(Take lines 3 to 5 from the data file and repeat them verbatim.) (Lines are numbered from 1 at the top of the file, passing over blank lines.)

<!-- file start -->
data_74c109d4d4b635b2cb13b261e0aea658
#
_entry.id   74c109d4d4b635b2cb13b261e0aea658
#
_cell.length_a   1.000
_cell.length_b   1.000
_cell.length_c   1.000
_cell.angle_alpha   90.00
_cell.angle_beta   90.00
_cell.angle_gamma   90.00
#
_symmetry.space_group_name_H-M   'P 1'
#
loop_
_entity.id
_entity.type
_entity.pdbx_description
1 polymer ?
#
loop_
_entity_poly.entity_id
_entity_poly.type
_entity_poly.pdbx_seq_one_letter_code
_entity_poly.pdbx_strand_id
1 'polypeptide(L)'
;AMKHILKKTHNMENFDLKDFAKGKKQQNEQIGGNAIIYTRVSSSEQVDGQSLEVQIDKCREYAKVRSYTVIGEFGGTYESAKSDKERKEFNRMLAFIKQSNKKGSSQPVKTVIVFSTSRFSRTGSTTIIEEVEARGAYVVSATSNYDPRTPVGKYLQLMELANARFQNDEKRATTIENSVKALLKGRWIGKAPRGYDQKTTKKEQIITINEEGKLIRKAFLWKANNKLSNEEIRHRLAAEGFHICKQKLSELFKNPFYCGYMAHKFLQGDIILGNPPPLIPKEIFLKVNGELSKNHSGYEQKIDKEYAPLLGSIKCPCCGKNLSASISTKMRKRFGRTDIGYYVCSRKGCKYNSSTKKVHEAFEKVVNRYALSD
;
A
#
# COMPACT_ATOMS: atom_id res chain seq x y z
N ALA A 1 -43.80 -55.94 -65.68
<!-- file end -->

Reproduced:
_entry.id   74c109d4d4b635b2cb13b261e0aea658
#
_cell.length_a   1.000